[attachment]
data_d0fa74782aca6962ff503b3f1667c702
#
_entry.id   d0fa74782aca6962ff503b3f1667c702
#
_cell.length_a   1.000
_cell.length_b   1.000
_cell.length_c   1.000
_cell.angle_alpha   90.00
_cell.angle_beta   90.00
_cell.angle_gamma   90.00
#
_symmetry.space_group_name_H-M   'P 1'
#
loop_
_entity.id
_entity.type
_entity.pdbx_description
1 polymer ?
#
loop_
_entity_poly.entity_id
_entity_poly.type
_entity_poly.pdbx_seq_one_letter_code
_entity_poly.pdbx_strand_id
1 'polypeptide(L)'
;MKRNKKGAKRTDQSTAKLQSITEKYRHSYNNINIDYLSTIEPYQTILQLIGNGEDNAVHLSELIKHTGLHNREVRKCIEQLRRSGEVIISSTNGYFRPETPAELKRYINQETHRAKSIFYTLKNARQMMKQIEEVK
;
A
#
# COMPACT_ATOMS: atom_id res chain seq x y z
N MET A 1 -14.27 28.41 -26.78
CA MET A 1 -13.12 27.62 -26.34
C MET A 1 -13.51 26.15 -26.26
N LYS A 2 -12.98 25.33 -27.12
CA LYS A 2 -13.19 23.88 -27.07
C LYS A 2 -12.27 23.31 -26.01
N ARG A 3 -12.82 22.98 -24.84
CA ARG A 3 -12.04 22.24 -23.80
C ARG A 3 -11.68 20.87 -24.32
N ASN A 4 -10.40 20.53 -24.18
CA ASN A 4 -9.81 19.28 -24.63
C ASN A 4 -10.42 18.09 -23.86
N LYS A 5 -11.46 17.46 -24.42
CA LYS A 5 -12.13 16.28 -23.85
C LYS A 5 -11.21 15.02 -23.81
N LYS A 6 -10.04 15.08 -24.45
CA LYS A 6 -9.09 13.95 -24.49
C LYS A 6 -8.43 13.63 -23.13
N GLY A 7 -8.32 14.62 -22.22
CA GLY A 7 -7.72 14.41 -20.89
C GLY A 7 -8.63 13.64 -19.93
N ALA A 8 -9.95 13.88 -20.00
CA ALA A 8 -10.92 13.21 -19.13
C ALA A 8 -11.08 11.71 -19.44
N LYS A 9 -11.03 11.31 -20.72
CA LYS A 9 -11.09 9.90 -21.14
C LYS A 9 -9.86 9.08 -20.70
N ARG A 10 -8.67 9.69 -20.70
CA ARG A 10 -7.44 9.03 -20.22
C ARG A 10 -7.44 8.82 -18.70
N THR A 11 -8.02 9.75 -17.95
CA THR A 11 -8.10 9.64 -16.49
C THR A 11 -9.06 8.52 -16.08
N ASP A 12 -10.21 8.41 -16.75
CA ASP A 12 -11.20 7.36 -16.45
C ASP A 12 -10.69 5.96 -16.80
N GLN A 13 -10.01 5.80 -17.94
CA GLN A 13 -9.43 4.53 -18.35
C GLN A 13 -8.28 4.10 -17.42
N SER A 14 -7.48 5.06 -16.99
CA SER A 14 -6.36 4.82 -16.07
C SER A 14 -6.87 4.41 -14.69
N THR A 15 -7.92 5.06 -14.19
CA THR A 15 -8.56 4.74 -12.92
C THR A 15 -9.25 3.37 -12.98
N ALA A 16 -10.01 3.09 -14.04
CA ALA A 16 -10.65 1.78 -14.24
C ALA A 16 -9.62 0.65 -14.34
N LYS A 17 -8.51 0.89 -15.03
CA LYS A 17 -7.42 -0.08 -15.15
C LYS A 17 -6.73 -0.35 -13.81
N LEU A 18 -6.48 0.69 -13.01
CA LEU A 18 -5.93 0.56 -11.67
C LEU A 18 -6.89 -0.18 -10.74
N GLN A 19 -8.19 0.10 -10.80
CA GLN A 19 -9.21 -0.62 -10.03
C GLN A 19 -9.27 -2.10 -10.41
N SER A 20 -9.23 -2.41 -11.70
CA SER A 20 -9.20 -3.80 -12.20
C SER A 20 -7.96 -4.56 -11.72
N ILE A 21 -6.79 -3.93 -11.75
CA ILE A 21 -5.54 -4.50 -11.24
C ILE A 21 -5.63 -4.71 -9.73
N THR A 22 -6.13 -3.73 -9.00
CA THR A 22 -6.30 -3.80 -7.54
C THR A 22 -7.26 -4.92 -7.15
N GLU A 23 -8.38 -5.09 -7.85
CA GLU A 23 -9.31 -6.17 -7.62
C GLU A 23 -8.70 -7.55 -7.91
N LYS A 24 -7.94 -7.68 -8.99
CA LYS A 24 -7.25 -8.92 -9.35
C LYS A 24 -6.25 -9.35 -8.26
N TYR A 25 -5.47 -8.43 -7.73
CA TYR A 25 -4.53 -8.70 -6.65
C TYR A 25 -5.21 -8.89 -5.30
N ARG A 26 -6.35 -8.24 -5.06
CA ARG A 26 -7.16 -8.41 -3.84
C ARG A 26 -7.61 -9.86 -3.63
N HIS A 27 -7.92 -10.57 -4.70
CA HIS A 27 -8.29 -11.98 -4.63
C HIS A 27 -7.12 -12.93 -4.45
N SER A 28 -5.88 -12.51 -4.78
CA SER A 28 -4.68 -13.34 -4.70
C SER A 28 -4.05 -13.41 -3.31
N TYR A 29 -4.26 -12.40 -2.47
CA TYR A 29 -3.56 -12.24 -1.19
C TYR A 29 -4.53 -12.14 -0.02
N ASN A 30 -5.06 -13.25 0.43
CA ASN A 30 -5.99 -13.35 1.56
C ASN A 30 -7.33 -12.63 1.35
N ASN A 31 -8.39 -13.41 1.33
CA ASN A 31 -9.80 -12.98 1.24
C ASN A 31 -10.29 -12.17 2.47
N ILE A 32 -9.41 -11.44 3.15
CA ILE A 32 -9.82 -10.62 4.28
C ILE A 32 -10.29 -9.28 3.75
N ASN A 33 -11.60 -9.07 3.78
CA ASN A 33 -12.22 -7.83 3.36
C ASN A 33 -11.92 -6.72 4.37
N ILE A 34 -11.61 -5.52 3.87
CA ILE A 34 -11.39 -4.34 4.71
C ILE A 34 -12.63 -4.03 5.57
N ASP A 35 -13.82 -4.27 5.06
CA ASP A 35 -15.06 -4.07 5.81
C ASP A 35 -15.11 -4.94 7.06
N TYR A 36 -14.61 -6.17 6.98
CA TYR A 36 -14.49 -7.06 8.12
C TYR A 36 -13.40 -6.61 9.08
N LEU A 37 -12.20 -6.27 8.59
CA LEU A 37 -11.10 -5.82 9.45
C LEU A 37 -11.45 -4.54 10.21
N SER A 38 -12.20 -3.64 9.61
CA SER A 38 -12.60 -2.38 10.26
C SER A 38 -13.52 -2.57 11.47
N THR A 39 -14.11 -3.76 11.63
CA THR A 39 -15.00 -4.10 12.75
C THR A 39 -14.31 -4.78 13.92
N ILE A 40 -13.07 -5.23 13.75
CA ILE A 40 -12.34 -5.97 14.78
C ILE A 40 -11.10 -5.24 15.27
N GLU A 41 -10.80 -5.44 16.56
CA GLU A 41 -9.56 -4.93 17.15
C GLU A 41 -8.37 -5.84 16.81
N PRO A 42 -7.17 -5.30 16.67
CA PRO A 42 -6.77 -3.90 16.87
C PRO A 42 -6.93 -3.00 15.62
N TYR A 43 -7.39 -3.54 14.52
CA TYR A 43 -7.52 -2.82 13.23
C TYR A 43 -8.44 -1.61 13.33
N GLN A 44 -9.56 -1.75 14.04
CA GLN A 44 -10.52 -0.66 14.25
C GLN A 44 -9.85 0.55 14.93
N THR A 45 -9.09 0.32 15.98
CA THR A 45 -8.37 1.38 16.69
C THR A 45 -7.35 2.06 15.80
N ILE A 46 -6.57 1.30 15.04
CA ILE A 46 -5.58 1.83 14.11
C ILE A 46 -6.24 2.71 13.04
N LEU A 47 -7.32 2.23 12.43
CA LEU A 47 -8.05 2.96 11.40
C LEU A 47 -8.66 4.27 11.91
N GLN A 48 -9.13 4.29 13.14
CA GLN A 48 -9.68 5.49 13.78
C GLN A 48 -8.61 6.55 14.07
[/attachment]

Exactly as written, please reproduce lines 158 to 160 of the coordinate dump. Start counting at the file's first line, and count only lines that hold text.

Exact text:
CA TYR A 43 -7.52 -2.82 13.23
C TYR A 43 -8.44 -1.61 13.33
N GLN A 44 -9.56 -1.75 14.04